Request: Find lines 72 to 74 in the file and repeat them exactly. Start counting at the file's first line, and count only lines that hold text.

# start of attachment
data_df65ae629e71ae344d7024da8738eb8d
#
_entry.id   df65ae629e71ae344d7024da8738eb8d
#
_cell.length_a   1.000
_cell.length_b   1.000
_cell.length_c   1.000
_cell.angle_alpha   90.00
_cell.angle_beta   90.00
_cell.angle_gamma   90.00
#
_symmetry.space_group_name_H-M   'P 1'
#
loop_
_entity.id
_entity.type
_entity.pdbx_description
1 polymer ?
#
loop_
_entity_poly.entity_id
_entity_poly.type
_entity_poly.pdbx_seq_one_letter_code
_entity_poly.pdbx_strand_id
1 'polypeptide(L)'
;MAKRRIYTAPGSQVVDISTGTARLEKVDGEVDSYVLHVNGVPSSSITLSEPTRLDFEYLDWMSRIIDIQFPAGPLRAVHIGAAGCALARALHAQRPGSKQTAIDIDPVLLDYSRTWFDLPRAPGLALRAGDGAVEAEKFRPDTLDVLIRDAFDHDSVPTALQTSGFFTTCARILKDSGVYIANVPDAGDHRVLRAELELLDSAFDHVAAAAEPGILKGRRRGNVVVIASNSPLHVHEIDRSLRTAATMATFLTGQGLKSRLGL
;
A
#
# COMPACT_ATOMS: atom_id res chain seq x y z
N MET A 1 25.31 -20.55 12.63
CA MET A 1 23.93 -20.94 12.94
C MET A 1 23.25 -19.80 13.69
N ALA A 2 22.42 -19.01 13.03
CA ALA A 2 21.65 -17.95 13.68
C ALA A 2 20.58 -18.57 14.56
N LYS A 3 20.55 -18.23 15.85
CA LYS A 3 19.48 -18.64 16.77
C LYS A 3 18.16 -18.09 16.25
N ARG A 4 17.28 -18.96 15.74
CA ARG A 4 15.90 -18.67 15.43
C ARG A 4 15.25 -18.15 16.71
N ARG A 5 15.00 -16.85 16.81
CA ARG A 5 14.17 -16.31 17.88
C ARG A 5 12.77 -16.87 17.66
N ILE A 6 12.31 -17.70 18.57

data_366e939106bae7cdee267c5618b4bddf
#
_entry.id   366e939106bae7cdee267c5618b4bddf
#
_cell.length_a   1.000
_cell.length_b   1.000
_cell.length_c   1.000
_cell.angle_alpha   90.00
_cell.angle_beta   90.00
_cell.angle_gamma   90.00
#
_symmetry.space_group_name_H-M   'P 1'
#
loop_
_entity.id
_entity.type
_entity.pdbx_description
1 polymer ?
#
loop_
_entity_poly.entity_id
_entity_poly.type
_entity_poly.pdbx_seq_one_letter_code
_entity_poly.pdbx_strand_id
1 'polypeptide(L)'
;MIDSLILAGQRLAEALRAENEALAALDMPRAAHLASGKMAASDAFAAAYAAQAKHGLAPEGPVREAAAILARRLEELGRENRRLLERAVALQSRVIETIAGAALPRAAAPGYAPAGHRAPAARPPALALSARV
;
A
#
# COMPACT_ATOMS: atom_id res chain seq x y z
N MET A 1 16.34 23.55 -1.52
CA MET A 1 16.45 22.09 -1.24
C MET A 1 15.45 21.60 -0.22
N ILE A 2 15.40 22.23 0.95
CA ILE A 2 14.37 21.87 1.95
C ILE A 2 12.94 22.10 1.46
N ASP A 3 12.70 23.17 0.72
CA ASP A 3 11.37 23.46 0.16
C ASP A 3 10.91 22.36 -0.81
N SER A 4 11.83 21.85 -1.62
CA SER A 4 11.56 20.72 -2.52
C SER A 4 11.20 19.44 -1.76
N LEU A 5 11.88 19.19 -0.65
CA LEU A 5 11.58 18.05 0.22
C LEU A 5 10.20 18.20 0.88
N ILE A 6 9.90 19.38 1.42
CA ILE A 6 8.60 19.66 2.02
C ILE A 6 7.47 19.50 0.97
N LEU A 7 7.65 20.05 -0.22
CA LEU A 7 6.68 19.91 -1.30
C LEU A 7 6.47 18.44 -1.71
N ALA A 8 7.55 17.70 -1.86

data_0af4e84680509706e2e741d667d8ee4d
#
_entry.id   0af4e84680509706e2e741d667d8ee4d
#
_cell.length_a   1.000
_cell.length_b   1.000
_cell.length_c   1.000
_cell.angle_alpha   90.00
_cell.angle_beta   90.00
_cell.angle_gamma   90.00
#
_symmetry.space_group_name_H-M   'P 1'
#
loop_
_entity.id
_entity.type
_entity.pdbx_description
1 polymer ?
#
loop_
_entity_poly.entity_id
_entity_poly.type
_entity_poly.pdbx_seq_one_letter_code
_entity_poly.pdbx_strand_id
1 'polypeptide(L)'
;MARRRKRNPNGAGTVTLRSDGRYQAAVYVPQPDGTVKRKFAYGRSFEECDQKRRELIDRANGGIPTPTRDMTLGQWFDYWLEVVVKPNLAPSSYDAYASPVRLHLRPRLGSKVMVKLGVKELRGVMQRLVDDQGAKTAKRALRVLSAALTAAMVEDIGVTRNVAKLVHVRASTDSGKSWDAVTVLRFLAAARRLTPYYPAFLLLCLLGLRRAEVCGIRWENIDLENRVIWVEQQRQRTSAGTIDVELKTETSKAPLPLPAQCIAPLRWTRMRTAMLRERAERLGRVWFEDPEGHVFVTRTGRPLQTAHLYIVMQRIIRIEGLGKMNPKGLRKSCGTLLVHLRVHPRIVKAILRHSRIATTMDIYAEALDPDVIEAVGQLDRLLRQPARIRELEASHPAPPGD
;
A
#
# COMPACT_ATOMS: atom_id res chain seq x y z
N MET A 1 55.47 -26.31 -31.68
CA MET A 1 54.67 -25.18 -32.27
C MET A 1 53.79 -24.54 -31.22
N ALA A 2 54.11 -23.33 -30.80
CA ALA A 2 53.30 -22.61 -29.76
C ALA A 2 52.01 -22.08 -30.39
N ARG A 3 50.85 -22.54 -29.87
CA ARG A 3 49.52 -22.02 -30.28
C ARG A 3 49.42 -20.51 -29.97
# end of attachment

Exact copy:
;MIDSLILAGQRLAEALRAENEALAALDMPRAAHLASGKMAASDAFAAAYAAQAKHGLAPEGPVREAAAILARRLEELGRENRRLLERAVALQSRVIETIAGAALPRAAAPGYAPAGHRAPAARPPALALSARV
;
A